We then climbed back into her car to visit more family.

My grandfather

At this point I should mention that the terms for family relationships in Australia have left me unprepared to find a word for my mum’s cousin, not to mention her children and their children. In Swedish I’d guess she’d be my morfarbrordotter, but somehow aunt feels more accurate and less of a mouthful. We settled on third cousins for her children, and fourth for her grandchild, who was the most adorable tractor-loving wispily-blonde haired toddler I’ve met. I met him at my aunt’s house in the arms of my uncle-in-law, who warmly welcomed us in. Their house smelt of pine and spices, and was extremely cosy. We were shown their christmas tree and seated in the kitchen, where we were given cups of tea and settled in to get to know each other. As Jul was so recent, they were still burning a festive mix of herbs, including frankincense, and a dish full of traditional Jul cakes, biscuits and wafers was brought out for us. We also got to taste Norwegian brown cheese, which I heartily recommend, and which I happened to buy this evening. In time my third cousins joined us, with one of their girlfriends, and we chatted and ate and drank and watched the littlest family member, which was a show in itself. After a few hours of this, we looked up train times and were offered a tour of Lillehammer before the train arrived. Amid more hugs, and promises of skiing lessons from their family cabin in the forest, we left.

The tour was the best kind, from someone who knew and loved the town and knew the alleys that lead to old bridges and schools were generations of my family went. I also found out more about my family, and what life is like in Norway. Most of all though, I learnt how welcoming family can be and found a place where I can almost feel the footsteps of my ancestors.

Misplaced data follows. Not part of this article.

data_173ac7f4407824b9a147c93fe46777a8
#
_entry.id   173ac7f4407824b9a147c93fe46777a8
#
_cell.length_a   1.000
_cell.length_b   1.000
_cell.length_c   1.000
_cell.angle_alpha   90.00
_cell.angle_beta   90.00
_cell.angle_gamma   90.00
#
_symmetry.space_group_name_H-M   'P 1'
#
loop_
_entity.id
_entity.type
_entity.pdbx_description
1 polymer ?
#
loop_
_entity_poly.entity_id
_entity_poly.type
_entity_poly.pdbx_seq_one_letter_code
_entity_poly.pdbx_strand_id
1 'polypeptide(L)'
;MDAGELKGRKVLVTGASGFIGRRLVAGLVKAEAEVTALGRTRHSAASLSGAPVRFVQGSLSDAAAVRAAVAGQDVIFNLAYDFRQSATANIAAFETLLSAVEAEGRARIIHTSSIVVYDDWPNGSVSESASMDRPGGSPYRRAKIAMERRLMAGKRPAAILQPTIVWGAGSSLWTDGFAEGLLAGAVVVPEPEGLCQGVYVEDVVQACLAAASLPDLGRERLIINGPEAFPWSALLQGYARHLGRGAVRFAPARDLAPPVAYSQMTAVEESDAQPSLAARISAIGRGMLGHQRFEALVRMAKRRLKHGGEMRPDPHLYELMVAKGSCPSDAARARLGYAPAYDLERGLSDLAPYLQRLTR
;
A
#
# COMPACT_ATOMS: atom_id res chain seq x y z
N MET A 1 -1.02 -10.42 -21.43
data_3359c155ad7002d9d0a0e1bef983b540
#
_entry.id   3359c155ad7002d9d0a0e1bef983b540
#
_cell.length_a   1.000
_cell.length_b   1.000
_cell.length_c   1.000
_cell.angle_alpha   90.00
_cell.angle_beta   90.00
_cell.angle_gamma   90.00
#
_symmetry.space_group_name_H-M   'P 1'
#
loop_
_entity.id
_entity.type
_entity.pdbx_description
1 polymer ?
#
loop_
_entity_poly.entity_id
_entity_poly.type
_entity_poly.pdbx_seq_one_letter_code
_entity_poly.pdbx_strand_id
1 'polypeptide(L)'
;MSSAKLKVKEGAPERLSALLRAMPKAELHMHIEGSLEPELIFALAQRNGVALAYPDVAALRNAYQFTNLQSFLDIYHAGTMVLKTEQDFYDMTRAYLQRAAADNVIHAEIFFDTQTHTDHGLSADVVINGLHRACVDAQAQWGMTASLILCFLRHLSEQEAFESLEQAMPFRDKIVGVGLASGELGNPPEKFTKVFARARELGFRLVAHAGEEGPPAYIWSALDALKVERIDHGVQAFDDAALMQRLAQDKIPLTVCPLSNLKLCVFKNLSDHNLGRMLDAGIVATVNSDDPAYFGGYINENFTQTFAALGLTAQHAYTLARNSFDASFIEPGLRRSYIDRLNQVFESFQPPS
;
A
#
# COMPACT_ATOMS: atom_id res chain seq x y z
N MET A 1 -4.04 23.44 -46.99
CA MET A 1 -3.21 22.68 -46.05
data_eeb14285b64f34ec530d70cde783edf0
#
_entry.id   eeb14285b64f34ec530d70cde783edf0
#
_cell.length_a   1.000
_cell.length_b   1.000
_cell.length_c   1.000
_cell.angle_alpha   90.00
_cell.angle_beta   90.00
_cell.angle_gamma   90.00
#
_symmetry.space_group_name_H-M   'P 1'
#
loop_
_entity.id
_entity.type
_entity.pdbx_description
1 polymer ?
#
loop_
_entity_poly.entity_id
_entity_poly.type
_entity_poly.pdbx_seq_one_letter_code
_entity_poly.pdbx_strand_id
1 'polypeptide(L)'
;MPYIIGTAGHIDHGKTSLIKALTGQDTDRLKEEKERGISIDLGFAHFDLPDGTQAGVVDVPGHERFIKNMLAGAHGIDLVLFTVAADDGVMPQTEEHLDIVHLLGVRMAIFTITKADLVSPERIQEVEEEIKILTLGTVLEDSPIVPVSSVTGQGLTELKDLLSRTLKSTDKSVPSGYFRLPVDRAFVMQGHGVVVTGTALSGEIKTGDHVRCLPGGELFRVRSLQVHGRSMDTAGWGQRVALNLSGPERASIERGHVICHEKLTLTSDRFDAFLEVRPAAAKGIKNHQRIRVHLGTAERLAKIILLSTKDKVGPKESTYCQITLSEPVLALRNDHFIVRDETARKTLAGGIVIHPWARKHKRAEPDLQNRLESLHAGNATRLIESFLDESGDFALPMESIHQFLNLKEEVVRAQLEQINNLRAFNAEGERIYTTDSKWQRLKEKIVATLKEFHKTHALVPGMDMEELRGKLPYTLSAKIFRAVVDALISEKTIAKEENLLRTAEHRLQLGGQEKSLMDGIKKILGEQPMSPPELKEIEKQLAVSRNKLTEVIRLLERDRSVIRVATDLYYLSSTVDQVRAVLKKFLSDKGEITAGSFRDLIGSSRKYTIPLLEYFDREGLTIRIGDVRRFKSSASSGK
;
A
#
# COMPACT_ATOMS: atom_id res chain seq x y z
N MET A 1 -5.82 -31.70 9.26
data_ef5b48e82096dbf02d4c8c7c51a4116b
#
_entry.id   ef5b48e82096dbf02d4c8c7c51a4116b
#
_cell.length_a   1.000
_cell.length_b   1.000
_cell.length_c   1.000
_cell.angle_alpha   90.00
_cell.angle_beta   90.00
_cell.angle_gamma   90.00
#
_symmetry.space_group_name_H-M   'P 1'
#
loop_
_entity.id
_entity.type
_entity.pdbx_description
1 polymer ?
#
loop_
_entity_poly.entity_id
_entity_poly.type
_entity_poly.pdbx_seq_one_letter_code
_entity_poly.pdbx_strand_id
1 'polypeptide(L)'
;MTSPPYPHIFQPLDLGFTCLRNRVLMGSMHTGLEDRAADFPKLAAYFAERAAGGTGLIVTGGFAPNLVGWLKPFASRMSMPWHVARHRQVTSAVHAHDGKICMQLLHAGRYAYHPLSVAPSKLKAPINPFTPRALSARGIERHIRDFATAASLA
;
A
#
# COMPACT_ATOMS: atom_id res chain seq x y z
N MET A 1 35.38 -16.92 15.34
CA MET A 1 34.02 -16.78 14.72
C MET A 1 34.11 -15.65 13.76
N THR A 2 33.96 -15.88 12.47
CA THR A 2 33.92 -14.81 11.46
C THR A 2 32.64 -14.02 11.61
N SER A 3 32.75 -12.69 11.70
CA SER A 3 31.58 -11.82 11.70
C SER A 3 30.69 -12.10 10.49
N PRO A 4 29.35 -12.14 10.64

Back in Oslo we spent our last half day walking along the water front in the surprising sunlight, visiting Akershus in daylight and in the fortress the Norwegian Resistance museum. In there I learnt that I knew very little about Norway’s fate in WWII, and stories I have been told about my grandfather and other family became clearer, though no less tragic.

With time running out on our Norwegian holiday we headed to the bus station, and boarded for the not-too-long drive. Back in Göteborg I felt some of the usual feeling of homecoming, but a part of me also wished it could have stayed in a little Norwegian town north of Oslo.

Ice melting in Maihaugen

I am aware that in my last update I mentioned that there would be fireworks, but as is my wont the word count on this post went over so Nytt År will have to be saved for next week. Oops.

A Jul voyage

It has been over a week since my last post, and though it concerned waiting for the oncoming festivities, there was so much more in the intervening time that I didn’t or couldn’t expect. One thing that this year has taught me is not to expect things. Don’t expect to be dreaming of living in Europe in a year, don’t expect to find your career waiting for you, don’t expect to be isolated in a new country and don’t expect inspiration to be all you need to write well.

Our Jul tree angel

I had expected to feel homesick when Jul arrived, missing the family and comfort that I’ve had every christmas of my life. Instead I felt warm, loved and well fed, as my partner and I skyped our parents, opened presents and ate a lot of food. A dose of old fashioned shmaltz in the form of It’s a Wonderful Life was like hot chocolate on a cold day, including the bit about alternate reality Mary’s cruel fate (a spinster librarian? Egad!) Tacos with homemade guacamole may not have been a traditional Jul dish, but Jul is what we make it.

And I made pepparkakor!